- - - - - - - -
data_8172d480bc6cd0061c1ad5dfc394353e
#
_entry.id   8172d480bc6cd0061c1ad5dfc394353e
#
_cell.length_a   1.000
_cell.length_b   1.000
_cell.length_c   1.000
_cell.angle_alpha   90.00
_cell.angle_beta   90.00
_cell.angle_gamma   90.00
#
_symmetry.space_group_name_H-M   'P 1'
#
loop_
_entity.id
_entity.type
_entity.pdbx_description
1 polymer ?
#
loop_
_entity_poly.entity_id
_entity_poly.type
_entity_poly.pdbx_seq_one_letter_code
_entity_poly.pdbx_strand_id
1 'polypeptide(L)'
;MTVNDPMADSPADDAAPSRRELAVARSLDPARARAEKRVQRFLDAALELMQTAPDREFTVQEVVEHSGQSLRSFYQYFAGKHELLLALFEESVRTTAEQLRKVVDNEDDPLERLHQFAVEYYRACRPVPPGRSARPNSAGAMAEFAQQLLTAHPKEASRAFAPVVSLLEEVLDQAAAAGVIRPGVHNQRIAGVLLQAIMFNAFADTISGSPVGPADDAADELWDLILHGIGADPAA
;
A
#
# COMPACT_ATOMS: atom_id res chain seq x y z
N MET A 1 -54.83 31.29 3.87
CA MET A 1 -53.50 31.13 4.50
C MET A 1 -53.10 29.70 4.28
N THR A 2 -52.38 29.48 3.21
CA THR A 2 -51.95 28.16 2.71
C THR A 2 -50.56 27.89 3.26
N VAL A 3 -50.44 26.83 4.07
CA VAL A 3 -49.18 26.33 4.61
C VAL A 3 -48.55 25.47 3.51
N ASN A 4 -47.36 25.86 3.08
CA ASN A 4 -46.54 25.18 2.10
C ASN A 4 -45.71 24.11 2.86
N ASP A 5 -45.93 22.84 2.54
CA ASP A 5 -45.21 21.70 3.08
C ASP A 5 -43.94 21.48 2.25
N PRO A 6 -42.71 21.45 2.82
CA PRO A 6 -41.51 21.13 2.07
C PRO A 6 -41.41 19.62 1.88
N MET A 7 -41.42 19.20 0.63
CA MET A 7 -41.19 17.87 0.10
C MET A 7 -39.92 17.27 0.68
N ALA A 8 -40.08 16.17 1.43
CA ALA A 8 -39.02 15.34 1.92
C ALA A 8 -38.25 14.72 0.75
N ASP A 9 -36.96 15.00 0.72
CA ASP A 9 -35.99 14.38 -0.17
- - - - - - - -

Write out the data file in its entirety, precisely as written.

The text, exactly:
data_8172d480bc6cd0061c1ad5dfc394353e
#
_entry.id   8172d480bc6cd0061c1ad5dfc394353e
#
_cell.length_a   1.000
_cell.length_b   1.000
_cell.length_c   1.000
_cell.angle_alpha   90.00
_cell.angle_beta   90.00
_cell.angle_gamma   90.00
#
_symmetry.space_group_name_H-M   'P 1'
#
loop_
_entity.id
_entity.type
_entity.pdbx_description
1 polymer ?
#
loop_
_entity_poly.entity_id
_entity_poly.type
_entity_poly.pdbx_seq_one_letter_code
_entity_poly.pdbx_strand_id
1 'polypeptide(L)'
;MTVNDPMADSPADDAAPSRRELAVARSLDPARARAEKRVQRFLDAALELMQTAPDREFTVQEVVEHSGQSLRSFYQYFAGKHELLLALFEESVRTTAEQLRKVVDNEDDPLERLHQFAVEYYRACRPVPPGRSARPNSAGAMAEFAQQLLTAHPKEASRAFAPVVSLLEEVLDQAAAAGVIRPGVHNQRIAGVLLQAIMFNAFADTISGSPVGPADDAADELWDLILHGIGADPAA
;
A
#
# COMPACT_ATOMS: atom_id res chain seq x y z
N MET A 1 -54.83 31.29 3.87
CA MET A 1 -53.50 31.13 4.50
C MET A 1 -53.10 29.70 4.28
N THR A 2 -52.38 29.48 3.21
CA THR A 2 -51.95 28.16 2.71
C THR A 2 -50.56 27.89 3.26
N VAL A 3 -50.44 26.83 4.07
CA VAL A 3 -49.18 26.33 4.61
C VAL A 3 -48.55 25.47 3.51
N ASN A 4 -47.36 25.86 3.08
CA ASN A 4 -46.54 25.18 2.10
C ASN A 4 -45.71 24.11 2.86
N ASP A 5 -45.93 22.84 2.54
CA ASP A 5 -45.21 21.70 3.08
C ASP A 5 -43.94 21.48 2.25
N PRO A 6 -42.71 21.45 2.82
CA PRO A 6 -41.51 21.13 2.07
C PRO A 6 -41.41 19.62 1.88
N MET A 7 -41.42 19.20 0.63
CA MET A 7 -41.19 17.87 0.10
C MET A 7 -39.92 17.27 0.68
N ALA A 8 -40.08 16.17 1.43
CA ALA A 8 -39.02 15.34 1.92
C ALA A 8 -38.25 14.72 0.75
N ASP A 9 -36.96 15.00 0.72
CA ASP A 9 -35.99 14.38 -0.17